Officers arrived at the school and entered the building four minutes after Ramos, according to Escalon. They heard gunfire and saw some of the suspect’s movements inside the school. Ramos then barricaded himself into a fourth-grade classroom and began shelling, fatally striking 21 people, including 19 children and two teachers, officials said.
Officers did not immediately enter the classroom because they were receiving gunfire, Escalon explained. They called for backup, and law enforcement moved to evacuate other teachers and students from the school.
11:54 a.m. Family members plead with police officers
Footage of desperate parents begging police officers to stop the shooter started recording at 11:54 a.m. Family members chastised police officers for standing idle and sought to enter the school building themselves but were stopped by police.
12:03 p.m. Student calls 911
An unidentified person in room 112 called 911 first at 12:03 p.m. and then again about seven minutes later, explaining that multiple people were dead, McCraw said at a press conference Friday. She also made calls at 12:13 p.m. and 12:16 p.m. to report that between eight and nine students were still alive.
12:19 p.m. Another call is made
A call from an unidentified person in room 111 was made, but she hung up after being told to do so by another student, McCraw said, noting that two minutes later, dispatchers heard shots being fired over a 911 call. He did not clarify which call.
12:23 p.m. Uvalde police provide an update
Authorities informed parents that students were being moved to the Willie de Leon Civic Center for pickup and noted that the situation at the school was active in a Facebook post.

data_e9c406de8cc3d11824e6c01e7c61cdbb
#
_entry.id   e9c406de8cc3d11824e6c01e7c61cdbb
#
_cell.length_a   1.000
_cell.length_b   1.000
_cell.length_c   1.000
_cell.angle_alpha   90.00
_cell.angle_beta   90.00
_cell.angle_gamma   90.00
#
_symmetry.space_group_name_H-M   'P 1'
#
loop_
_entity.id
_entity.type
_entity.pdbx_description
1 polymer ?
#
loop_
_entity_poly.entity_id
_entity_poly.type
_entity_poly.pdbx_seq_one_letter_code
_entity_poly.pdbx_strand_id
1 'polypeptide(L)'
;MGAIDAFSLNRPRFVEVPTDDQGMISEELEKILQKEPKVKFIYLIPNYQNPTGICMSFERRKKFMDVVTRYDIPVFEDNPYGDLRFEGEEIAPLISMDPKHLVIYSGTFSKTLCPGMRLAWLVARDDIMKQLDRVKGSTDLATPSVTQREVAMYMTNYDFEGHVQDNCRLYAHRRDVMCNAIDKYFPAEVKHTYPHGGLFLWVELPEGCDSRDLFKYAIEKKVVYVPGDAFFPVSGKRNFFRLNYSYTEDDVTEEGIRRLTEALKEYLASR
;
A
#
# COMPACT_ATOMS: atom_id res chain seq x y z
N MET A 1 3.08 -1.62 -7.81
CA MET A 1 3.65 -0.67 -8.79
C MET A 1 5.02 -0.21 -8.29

12:36 p.m. Police receive another call
After a brief call that lasted 21 seconds, the student called back and was told to be quiet. She said the assailant had shot the door. At 12:43 p.m. and 12:47 p.m., she asked dispatchers to send police. At 12:46 p.m., she noted she could hear police next door.
Roughly 12:40 p.m. Border Patrol arrives and makes entry
Sometime around 12:40 p.m., Border Patrol agents and other tactical teams arrived on site, entered the building, and went after the gunman, per Escalon.
12:50 p.m. Shots fired
Shots could be heard over the 911 call police had with an unidentified caller. A minute later, loud noises were heard, and it appeared officers had moved children out of the room, per McCraw. The first child who called was cut off around that time, McCraw said.
1:06 p.m. Police announce Ramos apprehended
“Update @ 1:06 Shooter is in Police Custody,” Uvalde police wrote on Facebook. It was later revealed that he was fatally shot by responding officers.
CLICK HERE TO READ MORE FROM THE WASHINGTON EXAMINER
It is important to note that some accounts from law enforcement about how the storming of the school unfolded have evolved during the past week. The biggest adjustment has been erroneous reports from officials that an officer stationed at the school exchanged gunfire with the assailant, which Escalon corrected on Thursday.
Other details, such as whether the assailant barricaded himself in the classroom or was pinned down and whether he wore body armor, have also changed over time, according to the Washington Post. He appeared to have barricaded himself in a classroom and did not wear body armor.